Hi, I’m Sarah.
It’s been so long that you might have forgotten me, so I figured I should introduce myself again just to be safe.
August and September were busy months, but I don’t feel like you’ve missed a lot.
I’ve just been working, doing some travel, attending a wedding and… oh yeah!
BUYING MY FIRST HOUSE.
In addition to revisiting my stress behaviors (which primarily consist of champagne and chocolate), this house-buying process has forced me to revisit some beliefs.
So I wanted to share some thoughts on identity.
And doing what makes sense for you, even when it doesn’t make sense to anyone else.
Full-time credit analyst, homeowner… and travel blogger?
I’ll be honest… I haven’t just been too busy to blog over the past two months.
I’ve actually been working on this post for weeks, but it is quite frankly one of the hardest things I’ve ever written.
I think the primary reason I’ve had trouble writing this post is that there isn’t a natural way for a travel blogger to introduce the fact that they now have a mortgage with their name on it. Especially when that blogger already has a full-time job in finance that is far from location independent and not particularly travel friendly.
If I was reading this post, my first question would be: “Can this girl even call herself a travel blogger anymore?”
Yet another problem with this post is that I don’t know the answer to that question.
What is a travel blogger anyway?
If we were to define the term “travel blogger” based on the traits of the world’s most famous bloggers in this genre, then I wouldn’t fit that definition. I don’t make money from my blog or an online business. I don’t travel full time, and I’ve never traveled full time in the past. I do spend the majority of my time working for someone else, in a 9 to 5 desk job. As of now, I also have a mortgage.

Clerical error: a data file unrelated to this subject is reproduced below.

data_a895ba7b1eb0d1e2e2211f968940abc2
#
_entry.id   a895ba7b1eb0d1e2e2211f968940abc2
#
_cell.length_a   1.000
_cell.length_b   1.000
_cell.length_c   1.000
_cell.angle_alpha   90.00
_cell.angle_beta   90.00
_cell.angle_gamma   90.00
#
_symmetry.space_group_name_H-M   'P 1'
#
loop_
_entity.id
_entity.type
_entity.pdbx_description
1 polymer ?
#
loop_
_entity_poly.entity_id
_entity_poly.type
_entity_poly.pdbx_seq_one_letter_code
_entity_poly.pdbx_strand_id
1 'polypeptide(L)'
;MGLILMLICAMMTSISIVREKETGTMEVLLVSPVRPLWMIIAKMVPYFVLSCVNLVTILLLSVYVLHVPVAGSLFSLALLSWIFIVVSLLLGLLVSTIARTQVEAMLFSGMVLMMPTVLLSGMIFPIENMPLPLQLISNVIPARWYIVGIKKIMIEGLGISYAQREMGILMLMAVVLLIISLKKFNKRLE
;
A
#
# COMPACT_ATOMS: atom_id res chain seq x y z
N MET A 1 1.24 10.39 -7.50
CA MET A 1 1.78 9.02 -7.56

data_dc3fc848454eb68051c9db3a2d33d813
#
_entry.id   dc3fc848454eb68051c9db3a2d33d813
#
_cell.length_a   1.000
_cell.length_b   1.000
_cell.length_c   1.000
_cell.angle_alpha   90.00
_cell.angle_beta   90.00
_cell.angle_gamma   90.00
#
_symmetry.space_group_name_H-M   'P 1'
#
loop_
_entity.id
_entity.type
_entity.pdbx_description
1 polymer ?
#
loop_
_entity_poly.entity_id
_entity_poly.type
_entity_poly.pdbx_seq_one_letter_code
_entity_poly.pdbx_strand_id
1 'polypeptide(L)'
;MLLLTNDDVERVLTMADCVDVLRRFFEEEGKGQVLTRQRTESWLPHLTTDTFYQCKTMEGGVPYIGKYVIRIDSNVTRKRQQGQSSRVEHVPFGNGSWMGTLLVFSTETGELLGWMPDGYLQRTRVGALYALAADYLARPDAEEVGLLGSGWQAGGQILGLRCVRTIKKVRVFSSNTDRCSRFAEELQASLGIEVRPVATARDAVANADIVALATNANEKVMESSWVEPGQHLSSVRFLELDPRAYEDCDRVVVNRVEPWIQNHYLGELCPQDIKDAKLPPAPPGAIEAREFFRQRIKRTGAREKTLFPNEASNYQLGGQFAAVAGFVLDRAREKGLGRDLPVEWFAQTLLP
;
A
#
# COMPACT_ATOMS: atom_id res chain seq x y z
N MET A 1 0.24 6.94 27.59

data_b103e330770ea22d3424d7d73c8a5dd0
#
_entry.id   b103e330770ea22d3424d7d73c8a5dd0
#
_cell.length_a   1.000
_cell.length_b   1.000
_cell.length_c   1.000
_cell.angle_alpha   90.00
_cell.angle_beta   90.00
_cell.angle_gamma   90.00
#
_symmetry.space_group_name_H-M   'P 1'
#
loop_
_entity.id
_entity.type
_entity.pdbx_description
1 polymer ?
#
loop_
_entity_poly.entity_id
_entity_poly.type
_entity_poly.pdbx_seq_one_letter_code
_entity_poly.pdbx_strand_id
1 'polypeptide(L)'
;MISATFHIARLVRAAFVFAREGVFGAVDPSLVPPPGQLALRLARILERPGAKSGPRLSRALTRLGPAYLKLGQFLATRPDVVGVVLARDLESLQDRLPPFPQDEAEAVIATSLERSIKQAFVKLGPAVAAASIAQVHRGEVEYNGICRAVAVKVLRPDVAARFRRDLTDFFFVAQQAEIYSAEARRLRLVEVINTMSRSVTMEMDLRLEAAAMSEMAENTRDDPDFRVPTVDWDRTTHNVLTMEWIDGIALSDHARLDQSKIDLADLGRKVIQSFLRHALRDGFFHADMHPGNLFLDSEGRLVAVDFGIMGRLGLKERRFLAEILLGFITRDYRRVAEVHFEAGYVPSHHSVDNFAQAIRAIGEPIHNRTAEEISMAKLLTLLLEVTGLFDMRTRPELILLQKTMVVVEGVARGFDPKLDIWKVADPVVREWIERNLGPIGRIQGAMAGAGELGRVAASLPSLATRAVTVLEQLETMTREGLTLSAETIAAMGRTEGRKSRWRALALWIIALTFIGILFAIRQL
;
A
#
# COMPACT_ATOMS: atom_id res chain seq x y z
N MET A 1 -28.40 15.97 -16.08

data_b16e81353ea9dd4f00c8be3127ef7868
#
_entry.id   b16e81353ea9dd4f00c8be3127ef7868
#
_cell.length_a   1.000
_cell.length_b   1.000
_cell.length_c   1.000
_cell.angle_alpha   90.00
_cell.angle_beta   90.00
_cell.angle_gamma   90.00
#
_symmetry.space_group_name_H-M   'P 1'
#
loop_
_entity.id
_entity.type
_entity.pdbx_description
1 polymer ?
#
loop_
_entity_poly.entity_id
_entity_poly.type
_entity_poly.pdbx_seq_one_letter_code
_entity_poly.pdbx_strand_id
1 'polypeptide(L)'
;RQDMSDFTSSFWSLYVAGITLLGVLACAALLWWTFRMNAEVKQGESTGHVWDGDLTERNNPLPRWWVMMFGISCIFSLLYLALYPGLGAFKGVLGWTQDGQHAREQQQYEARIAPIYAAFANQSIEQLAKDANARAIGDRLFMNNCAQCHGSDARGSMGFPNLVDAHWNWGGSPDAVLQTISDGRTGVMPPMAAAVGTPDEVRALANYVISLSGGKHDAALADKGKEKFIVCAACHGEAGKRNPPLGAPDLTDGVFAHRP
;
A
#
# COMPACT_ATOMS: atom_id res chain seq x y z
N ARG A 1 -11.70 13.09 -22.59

According to some travel blogs and books I’ve read, these traits make me something between a follower and a sellout.
According to others, I might just be wasting my life living inauthentically.
(Overall, very positive.)
When Competing Identities Conflict
As is likely clear from this post, I read a lot of travel blogs. I also read a lot of books by location independent authors who’ve “cracked the code” and want to share their advice on how to “free yourself” from “9 to 5 drudgery” and “live your most authentic life”.
Here’s the thing:
I understand that, to some extent, this title and subtitle language on books and blogs and courses and videos is for marketing purposes. After all, solutions to problems – like how to escape a full-time job that you don’t like – help sell content.
That being said, language is important.
Language has the power to make people feel included and understood, but it also has the power to alienate people.
I’ll be the first to point out that despite title and subtitle wording to the contrary, many traveling bloggers and authors and business owners work hard to present the lessons that they’ve learned from traveling in such a way that they are applicable and accessible to people who are not and never want to be full-time travelers (and even to people who – dare I say it? – actually like their full-time jobs).
However, there are also some traveling bloggers and authors and business owners out there that could not care less if their content excludes people with more traditional obligations (like full-time jobs and mortgages). Their “calling” is to “push people outside their comfort zones”, “disrupt norms” and “redefine cultures”. I mean, I get it. Most people who “disrupt norms” step on some toes, and if you are making some “corporate drone” who is “wasting their life working for the man” feel alienated because they made life choices that are actually right for them, then who cares.
Well… I do.
Because I’m one of those “corporate drones,” I guess.